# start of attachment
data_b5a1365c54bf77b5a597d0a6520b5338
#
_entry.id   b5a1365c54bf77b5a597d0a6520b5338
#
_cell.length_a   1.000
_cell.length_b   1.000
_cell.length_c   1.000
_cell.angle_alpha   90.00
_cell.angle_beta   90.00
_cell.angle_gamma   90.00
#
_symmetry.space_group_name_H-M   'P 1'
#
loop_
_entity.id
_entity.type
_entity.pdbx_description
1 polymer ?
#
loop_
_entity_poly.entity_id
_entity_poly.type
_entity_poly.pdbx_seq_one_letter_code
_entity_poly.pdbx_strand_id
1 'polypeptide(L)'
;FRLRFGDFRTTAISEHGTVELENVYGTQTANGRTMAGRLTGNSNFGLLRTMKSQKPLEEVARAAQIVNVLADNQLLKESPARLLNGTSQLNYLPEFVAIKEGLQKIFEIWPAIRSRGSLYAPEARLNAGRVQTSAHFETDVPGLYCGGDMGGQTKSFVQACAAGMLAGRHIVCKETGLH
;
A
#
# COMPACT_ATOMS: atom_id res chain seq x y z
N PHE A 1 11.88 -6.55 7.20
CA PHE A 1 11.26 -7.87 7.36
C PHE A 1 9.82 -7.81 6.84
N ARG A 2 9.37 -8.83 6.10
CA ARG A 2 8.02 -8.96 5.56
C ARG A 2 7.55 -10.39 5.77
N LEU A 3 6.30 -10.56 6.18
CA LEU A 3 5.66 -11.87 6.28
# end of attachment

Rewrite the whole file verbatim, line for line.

data_b5a1365c54bf77b5a597d0a6520b5338
#
_entry.id   b5a1365c54bf77b5a597d0a6520b5338
#
_cell.length_a   1.000
_cell.length_b   1.000
_cell.length_c   1.000
_cell.angle_alpha   90.00
_cell.angle_beta   90.00
_cell.angle_gamma   90.00
#
_symmetry.space_group_name_H-M   'P 1'
#
loop_
_entity.id
_entity.type
_entity.pdbx_description
1 polymer ?
#
loop_
_entity_poly.entity_id
_entity_poly.type
_entity_poly.pdbx_seq_one_letter_code
_entity_poly.pdbx_strand_id
1 'polypeptide(L)'
;FRLRFGDFRTTAISEHGTVELENVYGTQTANGRTMAGRLTGNSNFGLLRTMKSQKPLEEVARAAQIVNVLADNQLLKESPARLLNGTSQLNYLPEFVAIKEGLQKIFEIWPAIRSRGSLYAPEARLNAGRVQTSAHFETDVPGLYCGGDMGGQTKSFVQACAAGMLAGRHIVCKETGLH
;
A
#
# COMPACT_ATOMS: atom_id res chain seq x y z
N PHE A 1 11.88 -6.55 7.20
CA PHE A 1 11.26 -7.87 7.36
C PHE A 1 9.82 -7.81 6.84
N ARG A 2 9.37 -8.83 6.10
CA ARG A 2 8.02 -8.96 5.56
C ARG A 2 7.55 -10.39 5.77
N LEU A 3 6.30 -10.56 6.18
CA LEU A 3 5.66 -11.87 6.28